A Prophet and His Prostitute (Hosea part 1)

Recently I’ve been studying through the book of Hosea and God has taught me quite a bit about (in order) himself, his Son Jesus, his people, and myself.  This will be the first of quite a few posts involving the main themes and my take-aways from this precious book.  Join me in this journey, add your thoughts and comments, and see what God might teach us as we walk through what he would have for us.  I’m excited – let’s get started.

Introduction

Before we get dive into the text itself, let’s go over just a bit of basic background information about the book in general and its author.  Hosea was a prophet in Israel who wrote and ministered around latter part of the 8th century B.C. At this time Israel had already split after Solomon’s reign (the last king of the united monarchy), with two tribes in the north (Israel – capital city, Samaria) and the remaining ten tribes in the south (Judah – capital city, Jerusalem).  This was a very turbulent time for God’s people – they were engaging in open rebellion against God, and wicked spiritual practices were rampant.  In response, God disciplines them for their wickedness and sends the Assyrians to conquer Samaria in the north, but before he does, he sends a very hard, very peculiar rebuke to his people through the life of Hosea, one of his prophets.  We’ll pick up the account in Hosea chapter 1.

A Prophet and his Prostitute

The word of the Lord comes to Hosea and tells him to marry a hooker, have kids with her, and love her.  There is no condition (‘… as long as she is nice and stays faithful…’), there is no incentive (‘… and I’ll give you all kinds of cash…’), and there is no other comment, save for the reason:  that Israel has become a prostitute in following other gods and turning her back on God, her true king.  So God wants Hosea to live out an allegory and an object lesson in hopes of illustrating the dire circumstances so that Israel might come to repentance and return to her Lord.

I have to wonder about what is going through Hosea’s mind at this point.  Does he question God’s plan?  Is he (like so many prophets in the Old Testament) reflecting God’s heart for his people with sorrow and grief?  If I were in Hosea’s sandals, I would be a bit scared and anxious at the prospect of marrying a prostitute.  I mean, let’s think about it… she’s going to have some serious baggage, possibly any number of diseases, she’ll be a source of ridicule, scorn, and shame for him.  This is likely way different than he expected, to say the least.  Not having a wife myself, I must say I’d be pretty intimidated and would wrestle with the temptation to follow Jonah’s example more than I’d like to admit.  I think a precious grace in Hosea’s situation is that he has an unwavering faith in his God, and he knows why he must walk through this particular type of trial.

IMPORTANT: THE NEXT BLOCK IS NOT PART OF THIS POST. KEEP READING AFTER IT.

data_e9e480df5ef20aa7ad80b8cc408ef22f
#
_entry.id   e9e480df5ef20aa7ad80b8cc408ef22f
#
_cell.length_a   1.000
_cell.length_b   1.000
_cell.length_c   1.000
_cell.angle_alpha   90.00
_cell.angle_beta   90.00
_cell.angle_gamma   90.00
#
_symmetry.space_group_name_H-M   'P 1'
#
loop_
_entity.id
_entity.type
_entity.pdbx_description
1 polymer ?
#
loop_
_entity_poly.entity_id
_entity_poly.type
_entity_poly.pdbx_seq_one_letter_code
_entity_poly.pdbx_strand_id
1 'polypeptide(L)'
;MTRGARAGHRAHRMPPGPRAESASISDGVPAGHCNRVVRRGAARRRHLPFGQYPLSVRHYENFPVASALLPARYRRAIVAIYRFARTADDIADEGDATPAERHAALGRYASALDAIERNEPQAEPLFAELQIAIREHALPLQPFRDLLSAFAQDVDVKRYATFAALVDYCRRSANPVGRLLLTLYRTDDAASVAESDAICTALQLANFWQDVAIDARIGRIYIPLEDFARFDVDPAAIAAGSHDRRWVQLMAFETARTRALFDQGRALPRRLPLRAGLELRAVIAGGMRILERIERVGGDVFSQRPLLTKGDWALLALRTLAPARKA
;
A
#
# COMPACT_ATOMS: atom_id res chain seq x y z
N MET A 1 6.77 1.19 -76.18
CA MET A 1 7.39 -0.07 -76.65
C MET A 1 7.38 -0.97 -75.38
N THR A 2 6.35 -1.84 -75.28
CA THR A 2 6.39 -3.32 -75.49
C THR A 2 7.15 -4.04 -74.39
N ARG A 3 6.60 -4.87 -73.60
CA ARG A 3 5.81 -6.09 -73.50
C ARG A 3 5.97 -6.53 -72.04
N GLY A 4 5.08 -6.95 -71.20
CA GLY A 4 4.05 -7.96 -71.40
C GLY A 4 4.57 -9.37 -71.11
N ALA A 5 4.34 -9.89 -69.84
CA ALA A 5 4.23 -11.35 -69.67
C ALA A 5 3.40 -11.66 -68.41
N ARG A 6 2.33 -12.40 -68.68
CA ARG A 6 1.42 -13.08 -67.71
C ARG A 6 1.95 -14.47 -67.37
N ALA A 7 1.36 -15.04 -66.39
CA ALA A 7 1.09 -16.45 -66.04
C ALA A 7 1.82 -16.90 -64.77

You see, God is jealous for his glory, and he loves his people even though they (we) do not love him back.  Israel at this point is chasing so many false gods and idols that she is a prostitute who, as God says, is whoring after them.  We Christians know at some base level exactly what is going on here, because we do the exact same thing.  We may not have temple prostitutes and pagan altars on which we sacrifice goats or other animals, but consider what you sacrifice on the altar of your wants or your ‘rights.’  Consider what you turn your affections, your heart, mind, body, and strength toward.  What do you want and what will you sacrifice anything to get?  These are the affections of your heart, and they were meant only for God.  If you can see that your affections are focused on anything other than God, you have begun to spot the idols in your life.  Keep digging and you’ll see sins behind sins – lust and gluttony will fade away and you’ll see pride and self-worship rearing is disgusting head in your life.  Laziness, envy, greed – they’re all expressions of a root sin that is fueled by pride.  These are what we must put to death by the power of the Spirit if we are to begin walking that road less taken – the precious road of sanctification that choose and even fewer complete.  Take that step of faith – begin the process of examining your life and if you’re anything like me you will find sin almost immediately.  This is where the process of repentance and our grasp on God’s grace and mercy begin.

I would also be really curious about what Gomer, Hosea’s prostitute wife, thought about this whole arrangement.  What might her reaction have been?  I’ll be honest – I don’t know any hookers, personally.  But I can’t imagine any of them taking too kindly to some holy man coming up to them and asking them to participate in some grandiose object lesson for God’s unrepentant people.  Would she be taken aback?  Offended, even?  Would she see Hosea as a bringer of God’s mercy to rescue and redeem her from her life of sin?  Or would she begin to scheme and plan how to take advantage of this man for her own benefit?  The reason I wonder with these specific examples is that in my experience these are but some of the reactions that people have toward God when confronted with his marvelous offer of grace in their lives.  Some are taken aback and offended at the offer because they don’t know their pitiful state.  Some respond with gratitude, humility, and worship at the immense grace that God gives us in himself.  And still others see an opportunity to take advantage of God’s gift of grace and run off to engage in even more sin because they have their ‘fire insurance.’